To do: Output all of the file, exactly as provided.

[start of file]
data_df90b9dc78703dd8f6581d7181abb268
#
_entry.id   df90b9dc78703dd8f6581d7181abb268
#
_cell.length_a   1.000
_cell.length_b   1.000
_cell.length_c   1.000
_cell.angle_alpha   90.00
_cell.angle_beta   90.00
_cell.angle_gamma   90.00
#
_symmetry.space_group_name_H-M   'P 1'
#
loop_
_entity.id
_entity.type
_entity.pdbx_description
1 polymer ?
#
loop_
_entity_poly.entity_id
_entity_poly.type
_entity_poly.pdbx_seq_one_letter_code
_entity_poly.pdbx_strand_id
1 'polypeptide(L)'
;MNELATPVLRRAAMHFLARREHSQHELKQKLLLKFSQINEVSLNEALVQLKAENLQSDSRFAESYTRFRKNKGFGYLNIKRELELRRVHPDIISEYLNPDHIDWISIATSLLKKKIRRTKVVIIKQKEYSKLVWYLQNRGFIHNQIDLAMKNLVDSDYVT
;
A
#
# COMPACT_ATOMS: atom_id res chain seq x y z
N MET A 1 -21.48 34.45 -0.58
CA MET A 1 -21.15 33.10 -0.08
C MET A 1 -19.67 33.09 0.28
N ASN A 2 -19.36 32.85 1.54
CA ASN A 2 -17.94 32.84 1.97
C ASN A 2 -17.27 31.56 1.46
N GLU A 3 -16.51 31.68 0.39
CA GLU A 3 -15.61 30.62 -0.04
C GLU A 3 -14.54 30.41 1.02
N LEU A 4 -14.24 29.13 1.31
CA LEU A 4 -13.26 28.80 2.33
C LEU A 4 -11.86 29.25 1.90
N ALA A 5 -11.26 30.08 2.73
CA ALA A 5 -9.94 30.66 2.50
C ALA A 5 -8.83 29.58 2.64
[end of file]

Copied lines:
data_df90b9dc78703dd8f6581d7181abb268
#
_entry.id   df90b9dc78703dd8f6581d7181abb268
#
_cell.length_a   1.000
_cell.length_b   1.000
_cell.length_c   1.000
_cell.angle_alpha   90.00
_cell.angle_beta   90.00
_cell.angle_gamma   90.00
#
_symmetry.space_group_name_H-M   'P 1'
#
loop_
_entity.id
_entity.type
_entity.pdbx_description
1 polymer ?
#
loop_
_entity_poly.entity_id
_entity_poly.type
_entity_poly.pdbx_seq_one_letter_code
_entity_poly.pdbx_strand_id
1 'polypeptide(L)'
;MNELATPVLRRAAMHFLARREHSQHELKQKLLLKFSQINEVSLNEALVQLKAENLQSDSRFAESYTRFRKNKGFGYLNIKRELELRRVHPDIISEYLNPDHIDWISIATSLLKKKIRRTKVVIIKQKEYSKLVWYLQNRGFIHNQIDLAMKNLVDSDYVT
;
A
#
# COMPACT_ATOMS: atom_id res chain seq x y z
N MET A 1 -21.48 34.45 -0.58
CA MET A 1 -21.15 33.10 -0.08
C MET A 1 -19.67 33.09 0.28
N ASN A 2 -19.36 32.85 1.54
CA ASN A 2 -17.94 32.84 1.97
C ASN A 2 -17.27 31.56 1.46
N GLU A 3 -16.51 31.68 0.39
CA GLU A 3 -15.61 30.62 -0.04
C GLU A 3 -14.54 30.41 1.02
N LEU A 4 -14.24 29.13 1.31
CA LEU A 4 -13.26 28.80 2.33
C LEU A 4 -11.86 29.25 1.90
N ALA A 5 -11.26 30.08 2.73
CA ALA A 5 -9.94 30.66 2.50
C ALA A 5 -8.83 29.58 2.64